October 31, 2008


What a crappy way to end the week.

This, I mean. (Click here, too, because the Times gets the headline right - but definitely read Rick Kogan's piece in the Tribune.)

One of the understated highlights - I don't know if that phrase makes sense, but I hope you catch my drift - of the thousands of days I spent in Chicago was meeting Studs Terkel at a cocktail reception for a community journalism project. He was, of course, wearing a shirt that looked exactly like the one he's wearing here, which I gather was true almost all of the time.

I'd be getting in over my head to explain why I thought it was so cool to meet him, but for one thing, he was the author of The Good War, one of the very few books I read all the way through during college. Although he was born in New York - his family moved to the Windy City before his teens - he was unmistakably, charmingly Chicagoan. Oh, and he had a cameo as a writer in Eight Men Out, which I always thought was cool.

In the way he culled great stories from thoughtful interviews, Studs was It to generations of journalists and other writers.

Extreme niche marketing

Buoyed by S and J Market's latest sale (and largest to date) - my new best friend in Atlanta bought three of these magnificent garments - I hurried our production team to get some new merch into the mix.
What they came up with were these exclusive reissues of concert shirts from one of the great tours of all time.

It will be interesting to find out whether anyone other than me thinks that these are worthy additions to our rapidly growing collection. I hope so. But who knows if there's anyone else out there who finds this wacky blend of world history and pop music iconography to be as entertaining as I do. If not, this exercise could truly redefine the term niche marketing.

Anyway, here, take a look. (Click the images to see how they look on the actual tour tees):

Go buy today - the Market is having a sale - $3 off when you use the code 3OFFZAZZLETS at checkout. That's some well thought-out code, isn't it?

A brief rumination on geology and meteorology in Southern California

Apparently it rained overnight here in the city of angels.

Which means that since Memorial Day, I have seen puddles on sidewalks as many times (two) as I have experienced an earthquake.

So I've got that going for me.

October 30, 2008

Not quite a flying start

If you're in marketing at JetBlue Airways, the following probably isn't what you had in mind when you paid the Los Angeles Clippers a whole bunch of money to sponsor an in-game promotion.

In this contest, a fan is given the chance to make baskets from various spots on the court, for the chance to win flights to various JetBlue destinations. The harder the shot, the better the destination. So far so good.

(Although the prize for the easiest shot - a layup from right under the basket - is a trip to Oakland. Which made me think of the W.C. Fields line about Oakland's East Coast counterpart: "First prize was a week in Philadelphia. Second prize was two weeks.")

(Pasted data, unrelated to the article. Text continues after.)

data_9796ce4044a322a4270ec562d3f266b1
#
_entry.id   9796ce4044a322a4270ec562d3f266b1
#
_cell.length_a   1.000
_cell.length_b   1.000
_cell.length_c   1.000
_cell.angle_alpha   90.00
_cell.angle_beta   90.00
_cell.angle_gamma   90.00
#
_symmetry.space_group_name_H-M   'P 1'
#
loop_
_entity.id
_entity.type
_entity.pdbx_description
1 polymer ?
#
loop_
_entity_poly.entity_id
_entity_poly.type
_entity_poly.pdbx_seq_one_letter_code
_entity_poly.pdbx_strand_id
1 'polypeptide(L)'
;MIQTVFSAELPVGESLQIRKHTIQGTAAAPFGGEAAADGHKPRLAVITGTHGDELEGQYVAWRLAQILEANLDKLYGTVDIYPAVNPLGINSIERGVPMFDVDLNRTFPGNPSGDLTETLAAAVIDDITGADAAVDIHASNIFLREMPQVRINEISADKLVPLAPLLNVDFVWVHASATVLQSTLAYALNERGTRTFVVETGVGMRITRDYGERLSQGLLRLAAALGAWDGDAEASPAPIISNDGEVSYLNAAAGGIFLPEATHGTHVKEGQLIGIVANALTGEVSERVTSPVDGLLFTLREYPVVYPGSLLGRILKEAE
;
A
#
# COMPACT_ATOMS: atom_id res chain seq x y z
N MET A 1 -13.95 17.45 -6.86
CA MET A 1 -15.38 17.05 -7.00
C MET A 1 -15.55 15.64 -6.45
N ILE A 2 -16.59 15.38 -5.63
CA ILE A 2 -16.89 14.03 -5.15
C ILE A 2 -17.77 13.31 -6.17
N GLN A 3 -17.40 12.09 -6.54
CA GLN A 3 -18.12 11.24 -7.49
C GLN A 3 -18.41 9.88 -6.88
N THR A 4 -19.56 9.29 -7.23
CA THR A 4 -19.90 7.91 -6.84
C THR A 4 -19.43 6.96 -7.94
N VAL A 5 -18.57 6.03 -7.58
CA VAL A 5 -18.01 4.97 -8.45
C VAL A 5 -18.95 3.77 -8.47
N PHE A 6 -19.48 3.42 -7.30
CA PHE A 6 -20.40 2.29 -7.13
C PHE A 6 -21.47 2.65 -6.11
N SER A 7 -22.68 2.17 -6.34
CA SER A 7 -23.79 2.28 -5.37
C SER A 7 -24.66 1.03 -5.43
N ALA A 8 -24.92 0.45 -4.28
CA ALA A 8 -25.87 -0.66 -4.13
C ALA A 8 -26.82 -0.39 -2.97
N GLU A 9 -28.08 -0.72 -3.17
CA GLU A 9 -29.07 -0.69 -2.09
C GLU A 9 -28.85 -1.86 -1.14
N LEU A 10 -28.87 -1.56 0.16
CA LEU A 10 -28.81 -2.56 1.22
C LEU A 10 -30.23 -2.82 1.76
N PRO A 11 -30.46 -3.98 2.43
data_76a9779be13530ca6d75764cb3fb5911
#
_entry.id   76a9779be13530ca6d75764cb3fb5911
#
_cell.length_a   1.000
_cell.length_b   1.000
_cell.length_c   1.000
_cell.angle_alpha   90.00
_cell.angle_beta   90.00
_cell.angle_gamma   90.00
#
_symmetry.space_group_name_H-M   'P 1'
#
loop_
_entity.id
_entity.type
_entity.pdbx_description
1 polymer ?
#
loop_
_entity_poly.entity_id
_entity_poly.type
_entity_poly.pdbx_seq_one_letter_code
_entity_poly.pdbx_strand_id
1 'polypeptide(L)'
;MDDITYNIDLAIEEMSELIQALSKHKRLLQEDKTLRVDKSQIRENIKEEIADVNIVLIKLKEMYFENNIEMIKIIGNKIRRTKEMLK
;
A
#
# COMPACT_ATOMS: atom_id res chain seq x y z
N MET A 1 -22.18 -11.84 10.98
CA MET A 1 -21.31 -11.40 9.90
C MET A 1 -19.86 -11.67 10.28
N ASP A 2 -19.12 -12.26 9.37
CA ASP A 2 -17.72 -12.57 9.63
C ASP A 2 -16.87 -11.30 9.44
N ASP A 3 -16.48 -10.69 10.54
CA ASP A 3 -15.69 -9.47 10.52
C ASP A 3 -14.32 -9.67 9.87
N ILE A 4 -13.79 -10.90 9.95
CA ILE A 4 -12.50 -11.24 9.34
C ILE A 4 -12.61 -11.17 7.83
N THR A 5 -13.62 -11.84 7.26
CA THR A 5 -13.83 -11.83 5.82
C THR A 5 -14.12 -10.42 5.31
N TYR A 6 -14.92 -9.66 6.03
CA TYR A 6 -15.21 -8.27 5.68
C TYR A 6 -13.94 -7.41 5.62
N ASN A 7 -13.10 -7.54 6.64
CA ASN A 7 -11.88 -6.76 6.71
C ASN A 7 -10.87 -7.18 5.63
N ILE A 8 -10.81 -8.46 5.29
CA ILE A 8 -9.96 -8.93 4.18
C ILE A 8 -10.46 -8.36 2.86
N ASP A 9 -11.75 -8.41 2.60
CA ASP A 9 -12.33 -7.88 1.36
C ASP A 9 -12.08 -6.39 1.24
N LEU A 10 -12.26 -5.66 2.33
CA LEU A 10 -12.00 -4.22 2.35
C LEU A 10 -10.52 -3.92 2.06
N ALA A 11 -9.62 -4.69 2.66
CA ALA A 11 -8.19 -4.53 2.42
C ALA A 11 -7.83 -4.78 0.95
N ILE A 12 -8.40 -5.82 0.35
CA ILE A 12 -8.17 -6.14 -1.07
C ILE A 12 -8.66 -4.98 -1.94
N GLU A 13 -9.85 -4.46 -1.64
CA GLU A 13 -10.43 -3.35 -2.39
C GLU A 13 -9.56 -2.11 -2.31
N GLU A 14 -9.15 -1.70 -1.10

At last night's Clippers season opener, the contestant made a basket to win that Oakland trip, but then proceeded to miss every other shot attempt. Which prompted the Clippers' emcee - and, again, this is a contest sponsored by an airline - to announce over the Staples Center public address: "Oh, man. You're gonna crash and burn."

Maybe not exactly the best word choice.

October 28, 2008

The answer was simple

First, a little background: To fully appreciate this post, it'll help to watch this one-minute video or read the transcript of this subtly funny Saturday Night Live commercial spoof from 1988. Or, if that's not the way you roll, you can just keep reading and I'll explain....

The spot, for the fictional First Citiwide Change Bank, poked fun at the self-important talking-heads financial services TV ads of the time. Its premise was that the bank existed solely to provide change - if you had a hundred-dollar bill and wanted a fifty, two tens, four fives and five ones and twenty quarters, First Citiwide was your kind of bank.

The kicker (starting at 0:53 in the clip) is delivered by the bank spokesman, who admits that customers always ask how Citiwide makes any money, if all it does is give people change. "The answer is simple," he explains. "Volume."

That seemed pretty funny to my high-school-senior brain, and come to think of it, it seems pretty funny now. It does not, however, seem like the basis for a legitimate business plan. For, like, a non-spoof company.

Which - finally! - leads me to the point of this post. Over the weekend, for no apparent reason, I was reminiscing about one of the great casualties of the dot-com bust: Kozmo.com.

For those who don't remember, or who didn't live in one of the seven markets it eventually served, Kozmo was a web-based retailer that sold snacks, drinks, small electronics, CDs and DVDs. And with distribution centers strategically located throughout each of its cities, it offered one-hour delivery.